- The Competition Commission on Wednesday officially launched the Online Intermediation Platforms Market Inquiry.
- To make it easier for the public, competition commissioner Tembinkosi Bonakele, has renamed the inquiry as the "online market inquiry".
- Investigations into competition in e-commerce platforms in South Africa will commence over 18 months.
Dubbed the "Online Market Inquiry", the Competition Commission on Wednesday officially launched the Online Intermediation Platforms Market Inquiry, an investigation into e-commerce platforms in South Africa.
The inquiry is focused on market features that may hinder competition, give rise to exploitative treatment and impact on the participation of small and medium-sized enterprises (SMEs).
The commission's chief economist and acting deputy commissioner, James Hodge, will be leading the inquiry.
Competition commissioner Tembinkosi Bonakele said at a media briefing the probe into digital markets as a fast-emerging sector is one of the commission's key priorities.
"The commission has initiated this market inquiry because it has reason to believe that there exists market features or a combination of features which impede or distort strict competition among online platforms. This may undermine the purpose of the Competition Act," said Bonakele.
Online intermediation platforms include e-commerce marketplaces, online classified marketplaces, software application stores and intermediated services such as accommodation, travel, transport and food delivery.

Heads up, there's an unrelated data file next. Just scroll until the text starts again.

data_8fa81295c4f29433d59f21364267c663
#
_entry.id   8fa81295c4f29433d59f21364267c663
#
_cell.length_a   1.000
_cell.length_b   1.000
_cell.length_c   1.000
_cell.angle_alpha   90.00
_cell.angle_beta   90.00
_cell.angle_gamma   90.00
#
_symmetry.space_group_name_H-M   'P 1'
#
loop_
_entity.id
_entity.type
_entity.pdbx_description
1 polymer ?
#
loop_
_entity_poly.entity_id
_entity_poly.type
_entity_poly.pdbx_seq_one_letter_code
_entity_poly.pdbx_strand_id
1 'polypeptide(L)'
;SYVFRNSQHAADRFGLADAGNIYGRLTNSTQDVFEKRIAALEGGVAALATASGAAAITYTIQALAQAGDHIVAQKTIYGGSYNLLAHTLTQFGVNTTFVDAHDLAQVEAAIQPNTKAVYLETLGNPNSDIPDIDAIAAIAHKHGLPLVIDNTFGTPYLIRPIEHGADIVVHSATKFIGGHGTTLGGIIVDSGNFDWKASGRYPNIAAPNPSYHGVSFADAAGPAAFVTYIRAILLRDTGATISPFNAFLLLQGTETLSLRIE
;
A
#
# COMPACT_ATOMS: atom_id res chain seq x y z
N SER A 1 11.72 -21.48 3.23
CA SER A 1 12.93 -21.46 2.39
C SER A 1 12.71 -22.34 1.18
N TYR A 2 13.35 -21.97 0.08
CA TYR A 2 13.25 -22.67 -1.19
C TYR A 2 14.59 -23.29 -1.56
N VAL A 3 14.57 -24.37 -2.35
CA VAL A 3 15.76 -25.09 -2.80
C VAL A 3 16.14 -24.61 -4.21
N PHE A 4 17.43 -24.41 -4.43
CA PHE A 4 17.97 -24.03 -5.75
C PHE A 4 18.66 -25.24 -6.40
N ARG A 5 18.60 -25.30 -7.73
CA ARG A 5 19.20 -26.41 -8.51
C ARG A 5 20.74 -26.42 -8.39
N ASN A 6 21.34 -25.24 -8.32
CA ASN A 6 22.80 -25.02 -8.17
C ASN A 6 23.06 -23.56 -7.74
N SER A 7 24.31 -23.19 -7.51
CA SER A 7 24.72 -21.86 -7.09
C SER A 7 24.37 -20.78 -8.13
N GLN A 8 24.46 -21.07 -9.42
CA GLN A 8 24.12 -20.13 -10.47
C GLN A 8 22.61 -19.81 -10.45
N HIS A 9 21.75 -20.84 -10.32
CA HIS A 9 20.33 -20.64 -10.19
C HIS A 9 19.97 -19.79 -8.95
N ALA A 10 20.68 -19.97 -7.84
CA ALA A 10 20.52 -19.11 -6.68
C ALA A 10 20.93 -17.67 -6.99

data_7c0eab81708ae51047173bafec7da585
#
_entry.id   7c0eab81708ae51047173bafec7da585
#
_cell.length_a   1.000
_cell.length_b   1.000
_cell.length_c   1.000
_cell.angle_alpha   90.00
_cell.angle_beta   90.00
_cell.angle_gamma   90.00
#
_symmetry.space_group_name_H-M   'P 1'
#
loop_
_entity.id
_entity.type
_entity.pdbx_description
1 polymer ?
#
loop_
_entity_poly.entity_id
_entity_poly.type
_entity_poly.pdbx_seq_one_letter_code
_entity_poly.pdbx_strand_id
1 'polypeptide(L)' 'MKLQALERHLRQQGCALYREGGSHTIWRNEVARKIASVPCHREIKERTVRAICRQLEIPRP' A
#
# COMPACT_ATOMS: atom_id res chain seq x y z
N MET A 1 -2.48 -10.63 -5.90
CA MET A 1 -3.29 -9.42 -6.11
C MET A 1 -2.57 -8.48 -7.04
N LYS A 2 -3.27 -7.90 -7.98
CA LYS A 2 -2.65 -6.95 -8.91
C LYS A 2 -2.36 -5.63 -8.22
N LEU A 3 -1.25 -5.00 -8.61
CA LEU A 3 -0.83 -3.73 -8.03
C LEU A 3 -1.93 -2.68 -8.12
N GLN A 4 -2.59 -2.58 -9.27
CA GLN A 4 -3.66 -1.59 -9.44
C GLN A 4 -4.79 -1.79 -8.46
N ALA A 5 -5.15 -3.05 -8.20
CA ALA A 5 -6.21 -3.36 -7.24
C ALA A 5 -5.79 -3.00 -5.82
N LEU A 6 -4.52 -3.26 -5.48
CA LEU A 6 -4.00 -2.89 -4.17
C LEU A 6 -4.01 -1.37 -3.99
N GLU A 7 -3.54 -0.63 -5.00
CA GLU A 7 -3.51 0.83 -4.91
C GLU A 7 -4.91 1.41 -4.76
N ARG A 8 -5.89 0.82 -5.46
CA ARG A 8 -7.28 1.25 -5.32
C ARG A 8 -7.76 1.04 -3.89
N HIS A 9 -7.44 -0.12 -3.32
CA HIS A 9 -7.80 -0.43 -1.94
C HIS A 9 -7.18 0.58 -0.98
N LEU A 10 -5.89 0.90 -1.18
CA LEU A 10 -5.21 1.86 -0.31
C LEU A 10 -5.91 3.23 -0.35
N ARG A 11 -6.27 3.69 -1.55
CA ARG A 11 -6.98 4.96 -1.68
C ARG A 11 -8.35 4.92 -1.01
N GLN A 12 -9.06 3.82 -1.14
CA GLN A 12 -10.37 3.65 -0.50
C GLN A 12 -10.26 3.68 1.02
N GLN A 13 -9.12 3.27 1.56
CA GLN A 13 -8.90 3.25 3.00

The inquiry will, however, not deal with e-hailing platforms such as Uber or Bolt, FinTech companies and internet search and social media platforms, except to the extent that they impact on platform competition or compete themselves.
The inquiry will take 18 months and a timeline has been published, which will begin with submissions by market participants and other interested parties to provide views and information on the operation of online intermediation platform markets in SA before 10 June, followed by 19 days of public hearings in November.
According to Hodge, the probe will focus on features of online markets that may give them an unfair advantage and prove harmful for businesses and consumers.
"There is a recognition that online markets have some unique features such as strong network effects and the importance of consumer data which can drive the potential 'winner takes all' outcome creating a dependency for businesses and consumers which can then be exploited," said Bonakele.
Previously, the commission had highlighted Takealot as a point of focus for the inquiry as it is much bigger than other online retailers in SA, which warrants concern over its dominance of the market.
The concern is that a big player like Takealot has the potential to squeeze out competitors and this is where the commission comes in with regulations that will even out the playing field in a fair and equitable way.
The commission said it hopes to release its preliminary findings and recommendations in May 2022.